Anchor snubbers are a very important, yet over looked part of ground tackle. Ground tackle, in its simplest form, is the equipment needed to attach the boat to the bottom in a secure manner.
Most people think of this being anchor and rode. When the rode is rope, this can be the extent of the gear required.
The rope will offer elasticity in the system, reducing the shock of the boat rising and falling back during rough anchoring conditions.
When all chain rode is used, as it is preferred due to the increased weight and reduced risk of chafe, more equipment must be included to make the ground tackle system work properly.
All chain rode offers no direct elasticity, as the chain will not stretch when pulled. It does offer some indirect elasticity, thanks to catenary, which is the parabolic curve that forms in the chain as it travels from your bow roller to the anchor. As the boat pulls back from a large wave pushing on the vessel, the chain will be pulled back under tension. This force them needs to lift the chain up, reducing the catenary as the chain becomes a straight bar. Once the wave passes, the chain will fall once again and catenary will develop again, losing the potential battery for the next shock.
If the force exceeds the stored elasticity in the catenary chain, a strong lurch of incredible force will develop as the boat is snapped by the taught rode. All of this force can dislodge the anchor, causing it to drag, and damage the deck gear.
Chain stoppers are easily bent by this amount of load, and risk ripping or if the deck if overloaded. If no chain stopper is present, all of this load is transferred to the windlass gypsy, running the risk of damaging the gypsy and the gearing inside.
If the bow roller is open, the chain can also fall out of the roller and cause serious damage as it saws on other parts of the boat. If the roller is captive,the chain will not be able to escape, but the forces on the roller are still extremely high!
The solution to the chains downfall is to use a nylon snubber. The nylon snubber offers the elasticity of nylon rode while the strength and weight of chain is still present everywhere else. The last section, connecting the rode to the boat is then completed in nylon rope.
The nylon snubber is attached to the chain rode and to the bow cleats, which are very strong and ate designed to take such abuse.
If the catenary chain is drawn taught, the snubber will still protect all the deck gear while offering elasticity and avoiding the shock load. This also helps ensure the anchor is not lurched and un-set.
Bow roller design is also unimportant, as the snubbers takes over the last connection to the bow. Open rollers are no longer at risk of losing the chain. Captive rollers are no longer at risk of being bent. This is all thanks to the nylon snubber.
As the boat swings around, the nylon snubber pulls on the rode and transfers the force to the cleats. The section of chain between the windlass, chain stopper, and roller, are all slack since all the tension is diverted to the lines of the snubber.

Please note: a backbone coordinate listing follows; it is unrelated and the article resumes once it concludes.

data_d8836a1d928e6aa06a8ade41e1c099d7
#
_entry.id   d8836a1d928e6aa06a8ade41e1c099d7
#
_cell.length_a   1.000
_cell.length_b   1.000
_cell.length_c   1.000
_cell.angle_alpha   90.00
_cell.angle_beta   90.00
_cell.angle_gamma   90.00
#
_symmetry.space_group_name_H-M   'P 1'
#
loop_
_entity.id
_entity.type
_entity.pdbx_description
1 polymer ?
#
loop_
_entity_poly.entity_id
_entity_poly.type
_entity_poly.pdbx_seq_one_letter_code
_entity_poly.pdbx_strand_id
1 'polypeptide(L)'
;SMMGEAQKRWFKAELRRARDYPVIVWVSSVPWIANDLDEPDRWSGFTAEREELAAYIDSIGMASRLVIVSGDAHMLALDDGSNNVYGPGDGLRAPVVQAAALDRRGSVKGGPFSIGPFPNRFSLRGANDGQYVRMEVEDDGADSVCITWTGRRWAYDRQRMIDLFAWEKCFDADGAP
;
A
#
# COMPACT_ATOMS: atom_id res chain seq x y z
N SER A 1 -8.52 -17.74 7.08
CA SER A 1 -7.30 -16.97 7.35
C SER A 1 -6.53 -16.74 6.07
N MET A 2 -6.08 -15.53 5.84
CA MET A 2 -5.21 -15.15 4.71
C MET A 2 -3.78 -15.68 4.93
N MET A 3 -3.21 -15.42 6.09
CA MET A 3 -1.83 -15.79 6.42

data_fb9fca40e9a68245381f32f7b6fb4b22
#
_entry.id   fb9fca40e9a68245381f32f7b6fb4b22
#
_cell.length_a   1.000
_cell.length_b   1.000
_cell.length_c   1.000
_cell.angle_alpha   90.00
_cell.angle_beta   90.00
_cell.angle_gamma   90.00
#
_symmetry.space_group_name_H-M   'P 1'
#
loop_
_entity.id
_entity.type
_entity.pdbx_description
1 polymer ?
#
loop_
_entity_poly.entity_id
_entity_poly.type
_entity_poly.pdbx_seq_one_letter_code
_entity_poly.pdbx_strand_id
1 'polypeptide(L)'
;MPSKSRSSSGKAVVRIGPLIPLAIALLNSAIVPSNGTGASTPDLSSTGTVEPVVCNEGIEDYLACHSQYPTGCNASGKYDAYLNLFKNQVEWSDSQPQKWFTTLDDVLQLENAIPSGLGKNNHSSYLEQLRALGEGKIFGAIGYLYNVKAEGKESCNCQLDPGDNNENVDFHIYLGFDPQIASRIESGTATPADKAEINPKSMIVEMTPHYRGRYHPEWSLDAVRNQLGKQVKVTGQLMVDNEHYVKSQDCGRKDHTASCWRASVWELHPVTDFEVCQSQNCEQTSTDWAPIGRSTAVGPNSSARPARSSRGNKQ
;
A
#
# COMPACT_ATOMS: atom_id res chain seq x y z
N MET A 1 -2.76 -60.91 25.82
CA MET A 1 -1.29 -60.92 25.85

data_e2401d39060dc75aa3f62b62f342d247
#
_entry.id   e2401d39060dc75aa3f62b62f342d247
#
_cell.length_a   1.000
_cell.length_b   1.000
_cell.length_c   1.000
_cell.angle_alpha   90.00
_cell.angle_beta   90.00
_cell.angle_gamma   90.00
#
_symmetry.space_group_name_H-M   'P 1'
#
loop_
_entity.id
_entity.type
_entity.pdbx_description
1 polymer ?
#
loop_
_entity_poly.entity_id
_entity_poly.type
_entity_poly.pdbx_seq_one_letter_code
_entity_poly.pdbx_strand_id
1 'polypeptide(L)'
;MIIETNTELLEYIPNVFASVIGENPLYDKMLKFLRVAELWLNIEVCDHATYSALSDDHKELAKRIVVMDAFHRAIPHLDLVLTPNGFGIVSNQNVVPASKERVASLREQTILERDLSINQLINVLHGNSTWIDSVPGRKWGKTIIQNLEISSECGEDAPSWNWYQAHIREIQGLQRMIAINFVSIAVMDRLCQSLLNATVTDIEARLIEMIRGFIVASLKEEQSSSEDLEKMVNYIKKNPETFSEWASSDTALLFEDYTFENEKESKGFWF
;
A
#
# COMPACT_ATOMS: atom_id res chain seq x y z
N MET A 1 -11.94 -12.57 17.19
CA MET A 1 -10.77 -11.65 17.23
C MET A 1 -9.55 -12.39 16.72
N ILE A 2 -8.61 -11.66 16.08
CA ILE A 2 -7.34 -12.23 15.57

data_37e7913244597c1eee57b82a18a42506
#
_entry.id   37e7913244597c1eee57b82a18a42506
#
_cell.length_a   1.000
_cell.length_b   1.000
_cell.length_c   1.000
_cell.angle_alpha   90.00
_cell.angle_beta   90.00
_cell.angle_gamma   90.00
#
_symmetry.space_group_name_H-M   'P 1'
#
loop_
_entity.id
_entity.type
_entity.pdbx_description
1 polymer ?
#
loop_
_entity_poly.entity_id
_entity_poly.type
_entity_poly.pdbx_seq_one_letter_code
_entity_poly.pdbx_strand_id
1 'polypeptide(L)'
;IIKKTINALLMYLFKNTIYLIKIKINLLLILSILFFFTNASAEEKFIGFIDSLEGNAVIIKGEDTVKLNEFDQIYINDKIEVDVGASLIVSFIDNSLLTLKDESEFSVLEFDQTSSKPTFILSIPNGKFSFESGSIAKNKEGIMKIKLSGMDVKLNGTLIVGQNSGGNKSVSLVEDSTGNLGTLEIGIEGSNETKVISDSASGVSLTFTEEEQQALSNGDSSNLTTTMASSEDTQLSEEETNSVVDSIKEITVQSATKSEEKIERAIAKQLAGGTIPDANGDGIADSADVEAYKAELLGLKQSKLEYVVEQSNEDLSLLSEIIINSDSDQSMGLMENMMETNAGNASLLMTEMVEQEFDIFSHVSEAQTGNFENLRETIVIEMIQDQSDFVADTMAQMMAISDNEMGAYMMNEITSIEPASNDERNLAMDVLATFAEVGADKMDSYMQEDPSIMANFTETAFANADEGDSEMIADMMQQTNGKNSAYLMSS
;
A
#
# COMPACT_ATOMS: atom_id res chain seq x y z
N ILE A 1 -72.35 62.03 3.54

When it comes to snubbers, I have seen many different styles, but I prefer the simplest for a few reasons that I will go over.
Connecting the snubber to the chain can be done by chain hook or by knot. Chain hooks are uncredited convenient, simply slip it on the chain as it runs out and cleat the other end. The chain is instantly captured at the end of the snubber. The problem is the hook can easily slip of the chain, rendering the snubber ineffective. Some companies, like Mantus, have come up with chain hooks that can not easily slip off to negate this problem. The fact that they came up with a better chain hook means that chain hooks were slipping off enough to need improving.
I prefer to tie a knot at the end of my snubber. A good knot will not slip off of the chain like a chain hook, and will hold securely until untied. I prefer a magnus hitch for my snubber since I use both tails, but a rolling hitches would also work.
One last advantage to tying the snubber is you result with two tails. A chain hook only has one tail. This means that a chain hook snubber will pull the boat towards the side the snubber is run through. If it runs through the port chock, the boat will be pulled so that the port side is facing the wind and seas. This also means that all the force is directed onto that one chock and cleat.
When tied, there are two tails, meaning two snubber lines! The lines can be set equally so that the resulting pull is even and the boat faces the weather bow on. This also reduces the force on each snubber line by half, as the load is now shared between both lines.
On a final note, snubbers should be made of Three Stand Nylon, not double braid nylon. Double braid is not as elastic as three stand, and in a situation where elasticity is desired, choosing the least elastic option would be silly.
My snubber is 3/4 inch three strand nylon tied with a magnus hitch and secured with both bow cleats, forming a bridle to the chain rode. This may seem like overkill, but it holds us through all sorts of weather and is easy to untie when we are ready to leave.
Until then, we know our ground tackle is well set.